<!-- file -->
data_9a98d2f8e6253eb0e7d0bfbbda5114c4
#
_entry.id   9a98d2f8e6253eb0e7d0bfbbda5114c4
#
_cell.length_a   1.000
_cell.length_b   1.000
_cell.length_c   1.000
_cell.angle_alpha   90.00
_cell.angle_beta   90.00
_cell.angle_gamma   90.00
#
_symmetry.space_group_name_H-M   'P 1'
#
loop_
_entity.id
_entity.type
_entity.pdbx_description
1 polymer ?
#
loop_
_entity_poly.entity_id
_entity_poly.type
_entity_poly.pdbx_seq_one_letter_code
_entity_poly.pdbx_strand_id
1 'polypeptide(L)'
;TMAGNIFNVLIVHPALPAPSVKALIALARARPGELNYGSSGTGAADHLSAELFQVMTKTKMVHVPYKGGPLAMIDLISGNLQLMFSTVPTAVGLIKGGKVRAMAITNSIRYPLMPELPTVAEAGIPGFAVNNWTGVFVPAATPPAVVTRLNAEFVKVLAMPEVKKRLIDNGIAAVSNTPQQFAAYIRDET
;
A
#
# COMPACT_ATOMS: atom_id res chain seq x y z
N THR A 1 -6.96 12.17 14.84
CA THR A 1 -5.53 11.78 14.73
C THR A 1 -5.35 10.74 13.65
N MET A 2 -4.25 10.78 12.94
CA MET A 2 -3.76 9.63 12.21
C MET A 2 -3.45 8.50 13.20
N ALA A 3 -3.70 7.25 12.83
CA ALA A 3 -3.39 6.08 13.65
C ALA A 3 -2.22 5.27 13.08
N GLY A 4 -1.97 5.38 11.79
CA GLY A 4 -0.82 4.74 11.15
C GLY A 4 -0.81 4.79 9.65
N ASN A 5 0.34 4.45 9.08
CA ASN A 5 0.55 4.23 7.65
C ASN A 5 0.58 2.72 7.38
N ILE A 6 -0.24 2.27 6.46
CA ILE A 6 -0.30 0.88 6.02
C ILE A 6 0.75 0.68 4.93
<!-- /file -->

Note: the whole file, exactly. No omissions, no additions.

data_9a98d2f8e6253eb0e7d0bfbbda5114c4
#
_entry.id   9a98d2f8e6253eb0e7d0bfbbda5114c4
#
_cell.length_a   1.000
_cell.length_b   1.000
_cell.length_c   1.000
_cell.angle_alpha   90.00
_cell.angle_beta   90.00
_cell.angle_gamma   90.00
#
_symmetry.space_group_name_H-M   'P 1'
#
loop_
_entity.id
_entity.type
_entity.pdbx_description
1 polymer ?
#
loop_
_entity_poly.entity_id
_entity_poly.type
_entity_poly.pdbx_seq_one_letter_code
_entity_poly.pdbx_strand_id
1 'polypeptide(L)'
;TMAGNIFNVLIVHPALPAPSVKALIALARARPGELNYGSSGTGAADHLSAELFQVMTKTKMVHVPYKGGPLAMIDLISGNLQLMFSTVPTAVGLIKGGKVRAMAITNSIRYPLMPELPTVAEAGIPGFAVNNWTGVFVPAATPPAVVTRLNAEFVKVLAMPEVKKRLIDNGIAAVSNTPQQFAAYIRDET
;
A
#
# COMPACT_ATOMS: atom_id res chain seq x y z
N THR A 1 -6.96 12.17 14.84
CA THR A 1 -5.53 11.78 14.73
C THR A 1 -5.35 10.74 13.65
N MET A 2 -4.25 10.78 12.94
CA MET A 2 -3.76 9.63 12.21
C MET A 2 -3.45 8.50 13.20
N ALA A 3 -3.70 7.25 12.83
CA ALA A 3 -3.39 6.08 13.65
C ALA A 3 -2.22 5.27 13.08
N GLY A 4 -1.97 5.38 11.79
CA GLY A 4 -0.82 4.74 11.15
C GLY A 4 -0.81 4.79 9.65
N ASN A 5 0.34 4.45 9.08
CA ASN A 5 0.55 4.23 7.65
C ASN A 5 0.58 2.72 7.38
N ILE A 6 -0.24 2.27 6.46
CA ILE A 6 -0.30 0.88 6.02
C ILE A 6 0.75 0.68 4.93